I cannot tell you how thrilled I am to be doing this interview. I think I first met A. S. King at a Backspace conference and we just hit it off. I'm rabid about her work, too, and every time I run into her, the world just seems brighter. In fact, a month ago, I was in the ladies room at the Tucson Book Festival for a 1000-person dinner and I hear "CAROLINE LEAVITT!" and there she was. Just read her responses here and you'll immediately fall in love with her, too.
And as for her latest, Ask The Passengers, take a look at this list of honors: 2012 Los Angeles Book Prize winner, 2013 Cooperative Children's Book Center Choices pick, A 2012 Lambda Literary Award Finalist, A 2013 Capitol Choices book, An ALA GLBTRT Rainbow List Top Ten pick, A Kirkus Best Book of 2012, A School Library Journal Best Book of 2012, A Publishers Weekly Best Book of 2012, A Library Journal Best Books 2012: Young Adult Literature for Adults book, Six starred trade reviews, A Fall 2012 Junior Library Guild Selection, A Fall 2012 Indie Next List Pick, A YALSA Best Fiction for Young Adults pick, 2014 Rhode Island Teen Book Award nominee, a Carolyn Field Award nominee. About a young girl who sends her love to the only people who might want it--passengers in a plane, Ask the Passengers shifts the way you see the world. Which, of course, is what the best books always do.
Thank you so much, and a big hug from me, Amy.
Your work is "intense," "compelling," and it's won just about every honor and prize I can think of. Ask The Passengers has a knockout, eerie premise: a troubled girl caught in a smalltown, sends her love to the passengers in the planes above, hoping they'll appreciate it. Where did the idea for this spark?
I’ve been sending love to random passengers in airplanes since I was a little girl. I can’t remember how young I started—maybe six or seven. I don’t know why I started except I might have been bored in my back yard surrounded by a huge cornfield with little to do but use my imagination. I still do it when I see an airplane. Every time. I still imagine that it’s helping someone. Every time.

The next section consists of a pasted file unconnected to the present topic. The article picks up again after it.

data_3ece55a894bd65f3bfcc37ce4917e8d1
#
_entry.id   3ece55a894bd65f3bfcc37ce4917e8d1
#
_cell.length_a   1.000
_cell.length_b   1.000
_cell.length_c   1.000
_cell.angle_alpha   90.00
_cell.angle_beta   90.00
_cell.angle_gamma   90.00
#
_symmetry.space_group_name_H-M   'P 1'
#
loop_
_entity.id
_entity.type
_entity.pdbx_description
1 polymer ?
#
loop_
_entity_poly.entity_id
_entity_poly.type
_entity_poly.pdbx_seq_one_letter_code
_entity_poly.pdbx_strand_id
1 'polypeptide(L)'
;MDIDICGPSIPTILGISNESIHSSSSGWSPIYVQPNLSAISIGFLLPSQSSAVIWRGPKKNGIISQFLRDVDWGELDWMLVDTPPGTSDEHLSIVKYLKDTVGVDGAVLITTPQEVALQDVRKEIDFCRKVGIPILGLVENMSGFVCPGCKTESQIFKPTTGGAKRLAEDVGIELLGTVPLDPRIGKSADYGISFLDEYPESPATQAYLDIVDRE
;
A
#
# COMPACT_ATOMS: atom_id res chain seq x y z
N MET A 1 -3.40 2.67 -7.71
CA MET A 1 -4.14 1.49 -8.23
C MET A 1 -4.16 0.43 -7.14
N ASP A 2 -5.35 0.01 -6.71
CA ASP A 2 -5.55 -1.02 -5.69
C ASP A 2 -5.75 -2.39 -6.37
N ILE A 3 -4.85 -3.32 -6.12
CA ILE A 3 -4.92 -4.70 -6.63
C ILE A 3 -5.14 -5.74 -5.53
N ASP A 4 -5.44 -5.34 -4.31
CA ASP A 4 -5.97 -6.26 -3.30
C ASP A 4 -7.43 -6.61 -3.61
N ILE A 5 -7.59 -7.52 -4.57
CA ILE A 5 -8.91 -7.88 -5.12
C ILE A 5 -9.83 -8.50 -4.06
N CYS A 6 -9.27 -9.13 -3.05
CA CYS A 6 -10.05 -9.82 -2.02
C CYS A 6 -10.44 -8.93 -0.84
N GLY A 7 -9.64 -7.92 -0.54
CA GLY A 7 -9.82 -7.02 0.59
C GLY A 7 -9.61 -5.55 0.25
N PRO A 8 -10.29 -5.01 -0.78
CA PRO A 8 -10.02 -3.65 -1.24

When I sat down to write Ask the Passengers, I set out to write about love. I found myself asking How can I write about love in a setting full of small-minded hate? I remembered all those random people who I’d sent love to over the years and I knew I wanted to write about their journeys as receivers-of-love as well as my own, as the sender-of-love.
The metaphor arose: If we love randomly and freely, it is a lot harder to hate people for who they love and it’s a lot harder to judge other people and be critical and small-minded. With that, the spark…sparked.
So many of your books target people on the edge, or the disenfranchised--but to me, you make those people the ones who are NOT to be dismissed, the ones we NEED to know. How do you such alchemy?
You know, I think my characters are a lot more common in our world than people want to see. In fact, that’s the problem, isn’t it? We know the stats. We know 1 in three women are beaten or raped in her lifetime. We know that 1 in four people suffer from some sort of mental illness. We know about 1 in six children are sexually abused. Etc. Etc. We feel hugely uncomfortable talking about or tackling these issues. And yet not one of us is untouched in our family or friend circles by one of those stats. So, even though we do not talk about it, in reality, characters who are dealing with these very common issues are universal because we all have them…or we are them.